Windhorst: They need to stay attached better to Danny Green, who is crushing them with 3-point shooting. They are not only coming off him too frequently in rotations but also sometimes giving him too much room off screens. He's shooting 9-of-14 on 3-pointers so far and several of his misses were wide-open looks that you expected him to make.
5. Who wins Game 3?
Abbott: "San Antonio," I say without a lot of conviction.
Adande: (Note: Answer as told to by Charles Barkley.) Spurs. They will have the sense of desperation.
Gordian: San Antonio. Back in front of their home crowd, I think the Spurs will be poised and at ease. Not to mention this round of the chess match between Popovich and Erik Spoelstra will favor Popovich, whose adjustments will be more dramatic and more effective.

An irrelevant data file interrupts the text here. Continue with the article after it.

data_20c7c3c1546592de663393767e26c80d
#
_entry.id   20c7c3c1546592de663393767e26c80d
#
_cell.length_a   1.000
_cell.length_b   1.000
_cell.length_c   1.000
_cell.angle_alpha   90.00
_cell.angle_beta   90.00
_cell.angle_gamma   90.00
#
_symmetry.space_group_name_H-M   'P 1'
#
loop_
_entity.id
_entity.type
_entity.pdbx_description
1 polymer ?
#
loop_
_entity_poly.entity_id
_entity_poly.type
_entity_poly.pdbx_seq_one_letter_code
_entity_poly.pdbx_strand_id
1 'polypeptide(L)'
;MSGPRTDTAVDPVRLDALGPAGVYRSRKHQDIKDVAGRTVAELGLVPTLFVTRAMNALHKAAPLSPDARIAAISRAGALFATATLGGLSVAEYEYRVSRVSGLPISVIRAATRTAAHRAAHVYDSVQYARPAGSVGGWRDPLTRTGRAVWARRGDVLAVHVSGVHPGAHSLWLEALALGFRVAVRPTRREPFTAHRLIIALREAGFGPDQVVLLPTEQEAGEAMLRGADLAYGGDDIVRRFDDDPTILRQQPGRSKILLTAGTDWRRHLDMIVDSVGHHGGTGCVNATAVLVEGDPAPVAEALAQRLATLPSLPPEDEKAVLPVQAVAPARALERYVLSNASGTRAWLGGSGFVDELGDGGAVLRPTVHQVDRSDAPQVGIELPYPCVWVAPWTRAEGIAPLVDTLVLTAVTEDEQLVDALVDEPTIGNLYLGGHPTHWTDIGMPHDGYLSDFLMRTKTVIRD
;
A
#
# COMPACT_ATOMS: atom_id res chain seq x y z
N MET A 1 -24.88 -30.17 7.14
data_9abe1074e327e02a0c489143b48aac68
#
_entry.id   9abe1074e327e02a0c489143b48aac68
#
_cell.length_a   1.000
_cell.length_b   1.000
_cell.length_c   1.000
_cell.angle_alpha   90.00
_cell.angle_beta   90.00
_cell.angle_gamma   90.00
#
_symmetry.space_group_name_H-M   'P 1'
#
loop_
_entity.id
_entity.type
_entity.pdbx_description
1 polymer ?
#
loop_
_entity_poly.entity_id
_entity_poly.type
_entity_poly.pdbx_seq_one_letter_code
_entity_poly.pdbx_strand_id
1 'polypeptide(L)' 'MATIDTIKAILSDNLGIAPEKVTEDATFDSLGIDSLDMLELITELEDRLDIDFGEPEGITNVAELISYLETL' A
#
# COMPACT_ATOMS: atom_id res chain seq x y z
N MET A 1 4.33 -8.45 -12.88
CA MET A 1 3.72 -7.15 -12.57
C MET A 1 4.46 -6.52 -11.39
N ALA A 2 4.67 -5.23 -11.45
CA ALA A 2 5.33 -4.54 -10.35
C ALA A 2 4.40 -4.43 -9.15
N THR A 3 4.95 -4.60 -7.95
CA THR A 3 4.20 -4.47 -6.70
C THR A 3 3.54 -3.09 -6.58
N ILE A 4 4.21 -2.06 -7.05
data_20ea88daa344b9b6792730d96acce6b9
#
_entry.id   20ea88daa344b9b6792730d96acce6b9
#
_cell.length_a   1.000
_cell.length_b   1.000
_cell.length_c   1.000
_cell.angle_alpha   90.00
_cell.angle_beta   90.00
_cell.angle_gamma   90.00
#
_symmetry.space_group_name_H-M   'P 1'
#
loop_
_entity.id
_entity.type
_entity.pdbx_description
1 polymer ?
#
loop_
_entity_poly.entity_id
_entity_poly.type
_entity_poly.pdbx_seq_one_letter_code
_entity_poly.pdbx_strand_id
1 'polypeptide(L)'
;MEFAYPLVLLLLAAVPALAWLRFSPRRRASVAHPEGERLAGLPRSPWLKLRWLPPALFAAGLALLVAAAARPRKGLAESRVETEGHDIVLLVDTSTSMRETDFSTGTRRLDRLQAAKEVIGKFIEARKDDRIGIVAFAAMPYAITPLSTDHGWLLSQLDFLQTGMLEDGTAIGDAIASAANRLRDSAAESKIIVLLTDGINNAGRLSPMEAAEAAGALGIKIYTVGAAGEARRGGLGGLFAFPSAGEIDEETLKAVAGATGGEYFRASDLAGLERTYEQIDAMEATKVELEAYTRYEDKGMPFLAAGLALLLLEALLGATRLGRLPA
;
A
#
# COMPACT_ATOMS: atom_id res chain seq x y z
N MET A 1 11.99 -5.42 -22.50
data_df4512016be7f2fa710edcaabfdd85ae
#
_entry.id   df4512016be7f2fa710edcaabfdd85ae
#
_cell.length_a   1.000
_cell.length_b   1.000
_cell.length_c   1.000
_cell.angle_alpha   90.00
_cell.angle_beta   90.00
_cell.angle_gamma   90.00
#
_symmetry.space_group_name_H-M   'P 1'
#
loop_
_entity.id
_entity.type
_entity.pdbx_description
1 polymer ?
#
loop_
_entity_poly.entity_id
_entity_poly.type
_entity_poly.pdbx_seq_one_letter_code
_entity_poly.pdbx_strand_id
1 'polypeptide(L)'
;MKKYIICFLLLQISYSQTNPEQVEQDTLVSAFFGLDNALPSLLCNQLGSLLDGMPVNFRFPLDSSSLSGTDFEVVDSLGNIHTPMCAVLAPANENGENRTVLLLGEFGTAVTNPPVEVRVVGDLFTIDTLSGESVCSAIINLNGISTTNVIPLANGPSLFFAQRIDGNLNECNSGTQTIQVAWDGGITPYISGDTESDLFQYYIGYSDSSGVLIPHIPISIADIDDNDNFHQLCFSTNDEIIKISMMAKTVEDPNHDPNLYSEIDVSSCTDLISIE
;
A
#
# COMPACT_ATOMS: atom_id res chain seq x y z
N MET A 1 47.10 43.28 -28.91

Wallace: Spurs. I just can't imagine Tony Parker, Tim Duncan and Manu Ginobili combining for a second straight collective off night. In Game 2, the Spurs' big three shot 10-of-33 from the field and squandered a solid boost from their supporting cast. Then again, it's not as though Miami's big three has had a breakout game, either.
Windhorst: Miami. There's something about the Heat and Game 3s on the road. They usually seem to win them, dating all the way back to the 2011 Finals. They won Game 3 in Indiana, Game 3 in Chicago and Game 3 in Milwaukee this postseason. It seems to focus them. The Spurs haven't played a home game since May 21; it has been longer than their annual rodeo trip. There's reason to think the Heat might keep the momentum going.
ESPN.com and the TrueHoop Network
Henry Abbott, J.A. Adande, Mike Wallace and Brian Windhorst cover the NBA for ESPN.com. Graydon Gordian contributes to the TrueHoop Network.